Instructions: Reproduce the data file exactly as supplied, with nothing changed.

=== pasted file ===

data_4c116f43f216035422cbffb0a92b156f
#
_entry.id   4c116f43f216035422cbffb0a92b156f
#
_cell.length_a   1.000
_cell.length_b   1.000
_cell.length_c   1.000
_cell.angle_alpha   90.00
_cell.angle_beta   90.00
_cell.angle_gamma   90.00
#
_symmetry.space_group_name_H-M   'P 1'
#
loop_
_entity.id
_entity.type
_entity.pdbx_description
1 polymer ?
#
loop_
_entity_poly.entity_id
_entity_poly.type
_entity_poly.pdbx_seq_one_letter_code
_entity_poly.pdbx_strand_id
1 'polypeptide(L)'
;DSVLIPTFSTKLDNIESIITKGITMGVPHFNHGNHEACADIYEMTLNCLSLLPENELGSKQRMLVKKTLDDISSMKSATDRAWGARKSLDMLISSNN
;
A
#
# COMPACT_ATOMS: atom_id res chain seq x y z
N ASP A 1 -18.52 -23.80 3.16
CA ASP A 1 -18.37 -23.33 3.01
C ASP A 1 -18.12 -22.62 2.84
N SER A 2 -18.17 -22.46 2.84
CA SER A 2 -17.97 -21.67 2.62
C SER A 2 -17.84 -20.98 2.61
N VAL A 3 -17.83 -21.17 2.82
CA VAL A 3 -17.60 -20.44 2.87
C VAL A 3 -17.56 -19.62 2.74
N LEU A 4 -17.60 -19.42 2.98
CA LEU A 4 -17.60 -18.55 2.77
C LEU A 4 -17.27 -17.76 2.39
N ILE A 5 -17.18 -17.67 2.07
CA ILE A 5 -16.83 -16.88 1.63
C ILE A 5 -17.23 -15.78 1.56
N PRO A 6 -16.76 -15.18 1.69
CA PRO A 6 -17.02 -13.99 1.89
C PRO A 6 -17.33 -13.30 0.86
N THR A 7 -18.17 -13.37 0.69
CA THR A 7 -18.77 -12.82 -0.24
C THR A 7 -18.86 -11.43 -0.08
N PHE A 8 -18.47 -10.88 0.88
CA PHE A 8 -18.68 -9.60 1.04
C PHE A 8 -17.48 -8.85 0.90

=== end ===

data_4c116f43f216035422cbffb0a92b156f
#
_entry.id   4c116f43f216035422cbffb0a92b156f
#
_cell.length_a   1.000
_cell.length_b   1.000
_cell.length_c   1.000
_cell.angle_alpha   90.00
_cell.angle_beta   90.00
_cell.angle_gamma   90.00
#
_symmetry.space_group_name_H-M   'P 1'
#
loop_
_entity.id
_entity.type
_entity.pdbx_description
1 polymer ?
#
loop_
_entity_poly.entity_id
_entity_poly.type
_entity_poly.pdbx_seq_one_letter_code
_entity_poly.pdbx_strand_id
1 'polypeptide(L)'
;DSVLIPTFSTKLDNIESIITKGITMGVPHFNHGNHEACADIYEMTLNCLSLLPENELGSKQRMLVKKTLDDISSMKSATDRAWGARKSLDMLISSNN
;
A
#
# COMPACT_ATOMS: atom_id res chain seq x y z
N ASP A 1 -18.52 -23.80 3.16
CA ASP A 1 -18.37 -23.33 3.01
C ASP A 1 -18.12 -22.62 2.84
N SER A 2 -18.17 -22.46 2.84
CA SER A 2 -17.97 -21.67 2.62
C SER A 2 -17.84 -20.98 2.61
N VAL A 3 -17.83 -21.17 2.82
CA VAL A 3 -17.60 -20.44 2.87
C VAL A 3 -17.56 -19.62 2.74
N LEU A 4 -17.60 -19.42 2.98
CA LEU A 4 -17.60 -18.55 2.77
C LEU A 4 -17.27 -17.76 2.39
N ILE A 5 -17.18 -17.67 2.07
CA ILE A 5 -16.83 -16.88 1.63
C ILE A 5 -17.23 -15.78 1.56
N PRO A 6 -16.76 -15.18 1.69
CA PRO A 6 -17.02 -13.99 1.89
C PRO A 6 -17.33 -13.30 0.86
N THR A 7 -18.17 -13.37 0.69
CA THR A 7 -18.77 -12.82 -0.24
C THR A 7 -18.86 -11.43 -0.08
N PHE A 8 -18.47 -10.88 0.88
CA PHE A 8 -18.68 -9.60 1.04
C PHE A 8 -17.48 -8.85 0.90